Top 15 Books for a Welcoming School

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Amazing Grace. Mary Hoffman. (Pre-K – 1)  Although classmates say that she cannot play Peter Pan in the school play because she’s black and a girl, Grace discovers that she can do anything she sets her mind to.

And Tango Makes Three. Justin Richardson & Peter Parnell. (Pre-K – 2)  Penguins Roy and Silo at New York’s Central Park Zoo, keep putting a rock in their nest and try to hatch it. The zookeeper gives them a real egg that needs care. The penguins take turns sitting on ituntil it hatches, and Tango is born.

Big Bob, Little Bob. James Howe. (Pre-K – 2)  Despite the fact that they share a name, they are different. Big Bob likes trucks, throwing balls and being loud. Little Bob likes dolls, jingling bracelets and being quiet. Yet, they become friends. When a neighbor teases Little Bob about dolls, Big Bob steps in with “Boys can do whatever they want.” 

The Family Book. Todd Parr. (Pre-K – K)  All kinds of families are celebrated in a funny, silly and reassuring way. Includes adoptive families, stepfamilies, single-parent families, two-mom and two-dad families and families with a mom and a dad.

The Great Big Book of Families. Mary Hoffman. (Pre-K – 2)  Features all kinds of families and their lives together. Each spread showcases one aspect of home life - from houses and holidays, to schools and pets, to feelings and family trees. 

I am Jazz. Jessica Herthel and Jazz Jennings. (K – 5)  From the time she was two years old, Jazz knew that she had a girl's brain in a boy's body. She loved pink and dressing up as a mermaid and didn't feel like herself in boys' clothing. Based on the real-life experience of Jazz Jennings.

Looking Like Me. Walter Dean Myers. (K – 3)  An African American boy celebrates all of who is, including a dancer, an artist and a writer.  Colorful collage illustrations and catchy rhymes. 

Marisol McDonald Doesn't Match / Marisol McDonald no combina. Monica Brown. (K – 2)  Marisol McDonald, a biracial, nonconformist, soccer-playing pirate-princess with brown skin and red hair, celebrates her uniqueness. Bilingual.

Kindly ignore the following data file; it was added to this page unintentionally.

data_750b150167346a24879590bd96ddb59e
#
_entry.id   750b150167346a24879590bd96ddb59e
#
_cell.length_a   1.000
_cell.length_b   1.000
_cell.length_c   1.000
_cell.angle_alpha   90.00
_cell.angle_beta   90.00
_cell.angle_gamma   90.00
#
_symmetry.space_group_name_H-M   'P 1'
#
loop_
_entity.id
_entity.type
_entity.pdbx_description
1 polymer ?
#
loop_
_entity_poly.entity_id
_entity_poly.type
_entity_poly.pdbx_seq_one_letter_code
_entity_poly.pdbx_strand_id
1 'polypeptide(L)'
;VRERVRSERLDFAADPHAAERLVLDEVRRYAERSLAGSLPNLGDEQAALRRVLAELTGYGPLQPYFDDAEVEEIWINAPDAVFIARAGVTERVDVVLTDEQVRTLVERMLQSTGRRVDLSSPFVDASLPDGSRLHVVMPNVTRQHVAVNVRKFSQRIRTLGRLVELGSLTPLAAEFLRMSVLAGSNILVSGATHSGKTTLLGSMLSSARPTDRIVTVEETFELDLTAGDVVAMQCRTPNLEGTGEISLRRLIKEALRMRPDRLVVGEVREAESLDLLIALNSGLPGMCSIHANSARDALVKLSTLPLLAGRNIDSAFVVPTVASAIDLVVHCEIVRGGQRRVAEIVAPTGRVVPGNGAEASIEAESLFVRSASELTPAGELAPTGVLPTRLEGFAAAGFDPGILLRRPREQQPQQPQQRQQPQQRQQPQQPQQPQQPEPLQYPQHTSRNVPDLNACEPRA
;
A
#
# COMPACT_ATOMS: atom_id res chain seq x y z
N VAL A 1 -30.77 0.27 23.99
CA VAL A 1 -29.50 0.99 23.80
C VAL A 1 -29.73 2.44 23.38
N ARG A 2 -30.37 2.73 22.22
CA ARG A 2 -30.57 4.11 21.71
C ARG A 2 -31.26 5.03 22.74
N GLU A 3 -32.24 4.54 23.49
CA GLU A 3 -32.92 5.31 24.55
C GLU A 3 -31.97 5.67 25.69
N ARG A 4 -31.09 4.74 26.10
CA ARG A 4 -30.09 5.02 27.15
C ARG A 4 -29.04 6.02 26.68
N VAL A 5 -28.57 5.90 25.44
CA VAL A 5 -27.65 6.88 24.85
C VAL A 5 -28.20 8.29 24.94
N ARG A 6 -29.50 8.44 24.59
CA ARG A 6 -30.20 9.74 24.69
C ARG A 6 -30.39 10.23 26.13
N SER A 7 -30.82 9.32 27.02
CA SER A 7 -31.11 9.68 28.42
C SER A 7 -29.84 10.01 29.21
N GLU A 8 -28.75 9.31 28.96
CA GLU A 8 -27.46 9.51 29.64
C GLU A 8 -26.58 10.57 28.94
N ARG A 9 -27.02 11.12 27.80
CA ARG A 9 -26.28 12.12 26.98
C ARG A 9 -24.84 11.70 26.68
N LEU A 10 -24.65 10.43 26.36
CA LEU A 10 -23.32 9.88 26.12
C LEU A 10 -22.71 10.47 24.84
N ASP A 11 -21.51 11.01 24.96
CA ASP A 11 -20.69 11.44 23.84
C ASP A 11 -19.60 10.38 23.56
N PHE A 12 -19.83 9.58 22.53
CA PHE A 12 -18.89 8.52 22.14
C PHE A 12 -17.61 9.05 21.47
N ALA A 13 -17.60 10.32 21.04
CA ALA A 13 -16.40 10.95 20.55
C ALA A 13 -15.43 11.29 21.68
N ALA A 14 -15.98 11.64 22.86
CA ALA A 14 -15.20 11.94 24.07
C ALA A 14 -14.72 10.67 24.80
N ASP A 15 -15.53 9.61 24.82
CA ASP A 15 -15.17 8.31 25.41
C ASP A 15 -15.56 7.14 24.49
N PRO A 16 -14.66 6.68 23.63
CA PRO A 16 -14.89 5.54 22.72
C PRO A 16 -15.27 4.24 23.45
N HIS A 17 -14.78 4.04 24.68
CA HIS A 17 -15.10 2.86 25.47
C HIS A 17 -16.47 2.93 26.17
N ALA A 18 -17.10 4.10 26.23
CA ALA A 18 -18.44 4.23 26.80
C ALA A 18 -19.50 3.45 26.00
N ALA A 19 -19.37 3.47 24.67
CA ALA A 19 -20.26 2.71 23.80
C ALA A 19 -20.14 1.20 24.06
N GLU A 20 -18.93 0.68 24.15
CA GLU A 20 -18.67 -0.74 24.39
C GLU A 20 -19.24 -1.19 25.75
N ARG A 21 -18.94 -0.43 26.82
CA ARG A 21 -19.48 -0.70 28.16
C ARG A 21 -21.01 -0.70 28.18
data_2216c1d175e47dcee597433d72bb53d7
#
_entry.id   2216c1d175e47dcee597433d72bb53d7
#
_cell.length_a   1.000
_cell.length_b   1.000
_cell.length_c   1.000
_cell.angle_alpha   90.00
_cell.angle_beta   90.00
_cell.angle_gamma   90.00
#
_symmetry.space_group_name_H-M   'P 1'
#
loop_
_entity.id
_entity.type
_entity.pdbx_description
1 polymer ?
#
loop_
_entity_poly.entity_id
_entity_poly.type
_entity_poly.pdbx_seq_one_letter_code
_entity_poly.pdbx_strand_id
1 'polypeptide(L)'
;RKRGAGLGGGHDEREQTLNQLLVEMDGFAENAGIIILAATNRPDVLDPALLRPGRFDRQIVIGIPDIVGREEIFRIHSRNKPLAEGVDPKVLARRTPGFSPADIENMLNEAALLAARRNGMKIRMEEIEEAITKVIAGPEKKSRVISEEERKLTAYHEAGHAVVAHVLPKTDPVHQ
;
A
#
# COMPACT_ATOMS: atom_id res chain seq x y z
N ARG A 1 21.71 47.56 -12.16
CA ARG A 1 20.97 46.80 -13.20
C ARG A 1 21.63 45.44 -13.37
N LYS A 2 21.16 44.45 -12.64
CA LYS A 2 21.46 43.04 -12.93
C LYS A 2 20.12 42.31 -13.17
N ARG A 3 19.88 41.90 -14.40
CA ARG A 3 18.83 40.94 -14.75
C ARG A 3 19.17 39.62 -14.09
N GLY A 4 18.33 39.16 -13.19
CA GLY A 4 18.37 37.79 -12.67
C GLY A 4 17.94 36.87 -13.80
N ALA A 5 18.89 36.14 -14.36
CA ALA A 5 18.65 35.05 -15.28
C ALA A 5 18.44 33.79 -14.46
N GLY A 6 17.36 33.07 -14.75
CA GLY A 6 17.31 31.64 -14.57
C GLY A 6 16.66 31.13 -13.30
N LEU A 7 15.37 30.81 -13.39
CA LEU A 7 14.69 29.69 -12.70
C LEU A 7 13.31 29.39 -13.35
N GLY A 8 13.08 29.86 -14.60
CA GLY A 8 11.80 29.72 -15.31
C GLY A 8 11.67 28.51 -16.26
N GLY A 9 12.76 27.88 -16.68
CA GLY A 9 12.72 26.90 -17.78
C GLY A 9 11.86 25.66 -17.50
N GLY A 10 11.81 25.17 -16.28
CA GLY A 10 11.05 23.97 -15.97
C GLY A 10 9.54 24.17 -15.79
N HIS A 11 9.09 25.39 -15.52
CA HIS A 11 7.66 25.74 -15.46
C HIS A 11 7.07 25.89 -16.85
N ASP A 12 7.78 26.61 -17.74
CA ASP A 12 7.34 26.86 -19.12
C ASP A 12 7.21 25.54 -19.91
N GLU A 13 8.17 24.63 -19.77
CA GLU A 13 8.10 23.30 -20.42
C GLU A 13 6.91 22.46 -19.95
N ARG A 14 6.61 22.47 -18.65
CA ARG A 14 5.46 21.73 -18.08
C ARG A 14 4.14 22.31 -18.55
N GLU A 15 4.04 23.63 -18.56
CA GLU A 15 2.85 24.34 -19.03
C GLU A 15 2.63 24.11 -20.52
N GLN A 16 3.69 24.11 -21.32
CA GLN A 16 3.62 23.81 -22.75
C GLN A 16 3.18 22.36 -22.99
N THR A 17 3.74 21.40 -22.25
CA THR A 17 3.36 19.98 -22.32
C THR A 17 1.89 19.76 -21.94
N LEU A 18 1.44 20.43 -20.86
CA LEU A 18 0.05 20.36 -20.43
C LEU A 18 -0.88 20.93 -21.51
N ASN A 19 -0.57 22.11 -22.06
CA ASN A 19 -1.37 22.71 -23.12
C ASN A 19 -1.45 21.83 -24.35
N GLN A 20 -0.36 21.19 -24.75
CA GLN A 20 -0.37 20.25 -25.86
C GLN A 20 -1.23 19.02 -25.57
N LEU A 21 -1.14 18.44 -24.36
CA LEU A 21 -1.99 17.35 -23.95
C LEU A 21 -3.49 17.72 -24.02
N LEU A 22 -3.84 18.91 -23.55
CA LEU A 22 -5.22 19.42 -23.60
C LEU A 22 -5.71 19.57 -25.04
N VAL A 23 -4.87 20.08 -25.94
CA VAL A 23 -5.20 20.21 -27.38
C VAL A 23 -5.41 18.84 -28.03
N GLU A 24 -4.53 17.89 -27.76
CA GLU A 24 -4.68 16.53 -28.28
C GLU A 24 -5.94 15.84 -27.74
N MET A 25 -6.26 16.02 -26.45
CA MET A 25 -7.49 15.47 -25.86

The Name Jar. Yangsook Choi. (K – 2)  The new kid in school needs a new name! Or does she? Having just moved from Korea, Unhei is anxious that American kids will like her. 

One. Kathryn Otoshi. (Pre-K – 1)  Red picks on Blue. The other colors don’t know what to do until One shows them how to stand up, stand together, and count. Also see, Zero. 

Red: A Crayon's Story. Michael Hall. (Pre-K – 1)  A blue crayon mistakenly labeled as "red" suffers an identity crisis. Almost everyone tries to “help” him be red until a friend offers a new perspective. He’s blue! About finding the courage to be true to your inner self. This can be read on multiple levels. 

The Sissy Duckling. Harvey Fierstein. (K – 2)  While other boy ducklings like to build forts, Elmer loves to bake cakes. While they play baseball, he wants to put on the halftime show. Elmer is a great big sissy. When his father is wounded by a hunter’s shot, Elmer proves that the biggest sissy can also be the greatest hero.

Stella Brings the Family. Miriam B. Schiffer. (Pre-K – 1)  Stella's class is having a Mother's Day celebration, but what's a girl with two daddies to do? Fortunately, Stella finds a unique solution to her party problem in this sweet story about love, acceptance, and the true meaning of family.

Whoever You Are / Quienquiera que seas. Mem Fox. (Pre-K – 1)  A celebration of the world’s diverse cultures, both our similarities and differences. “Whoever you are, wherever you are, there are little ones just like you all over the world.

Wings. Christopher Myers. (K – 2)  Take flight with Ikarus Jackson, the boy with wings who remains true to his dreams despite taunts. One girl realizes he must be lonely and resolves to stop the hurtful words.